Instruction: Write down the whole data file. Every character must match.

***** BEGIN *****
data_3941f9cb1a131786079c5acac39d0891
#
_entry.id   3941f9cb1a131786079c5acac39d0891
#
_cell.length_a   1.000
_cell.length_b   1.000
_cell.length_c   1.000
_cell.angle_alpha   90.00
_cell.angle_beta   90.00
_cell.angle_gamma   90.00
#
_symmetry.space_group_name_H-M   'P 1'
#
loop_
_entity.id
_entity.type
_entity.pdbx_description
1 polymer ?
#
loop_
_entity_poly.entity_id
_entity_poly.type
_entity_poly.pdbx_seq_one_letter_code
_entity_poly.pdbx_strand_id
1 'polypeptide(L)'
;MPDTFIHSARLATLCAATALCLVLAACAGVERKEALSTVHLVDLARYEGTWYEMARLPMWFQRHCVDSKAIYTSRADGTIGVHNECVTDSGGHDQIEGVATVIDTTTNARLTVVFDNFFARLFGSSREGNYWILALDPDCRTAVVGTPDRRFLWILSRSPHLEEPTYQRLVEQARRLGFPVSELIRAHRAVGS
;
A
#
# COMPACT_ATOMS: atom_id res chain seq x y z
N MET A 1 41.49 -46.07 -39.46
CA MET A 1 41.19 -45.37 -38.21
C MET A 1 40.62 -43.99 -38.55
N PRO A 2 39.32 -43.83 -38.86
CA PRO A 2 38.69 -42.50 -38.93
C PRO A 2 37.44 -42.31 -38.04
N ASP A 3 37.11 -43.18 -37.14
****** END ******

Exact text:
data_3941f9cb1a131786079c5acac39d0891
#
_entry.id   3941f9cb1a131786079c5acac39d0891
#
_cell.length_a   1.000
_cell.length_b   1.000
_cell.length_c   1.000
_cell.angle_alpha   90.00
_cell.angle_beta   90.00
_cell.angle_gamma   90.00
#
_symmetry.space_group_name_H-M   'P 1'
#
loop_
_entity.id
_entity.type
_entity.pdbx_description
1 polymer ?
#
loop_
_entity_poly.entity_id
_entity_poly.type
_entity_poly.pdbx_seq_one_letter_code
_entity_poly.pdbx_strand_id
1 'polypeptide(L)'
;MPDTFIHSARLATLCAATALCLVLAACAGVERKEALSTVHLVDLARYEGTWYEMARLPMWFQRHCVDSKAIYTSRADGTIGVHNECVTDSGGHDQIEGVATVIDTTTNARLTVVFDNFFARLFGSSREGNYWILALDPDCRTAVVGTPDRRFLWILSRSPHLEEPTYQRLVEQARRLGFPVSELIRAHRAVGS
;
A
#
# COMPACT_ATOMS: atom_id res chain seq x y z
N MET A 1 41.49 -46.07 -39.46
CA MET A 1 41.19 -45.37 -38.21
C MET A 1 40.62 -43.99 -38.55
N PRO A 2 39.32 -43.83 -38.86
CA PRO A 2 38.69 -42.50 -38.93
C PRO A 2 37.44 -42.31 -38.04
N ASP A 3 37.11 -43.18 -37.14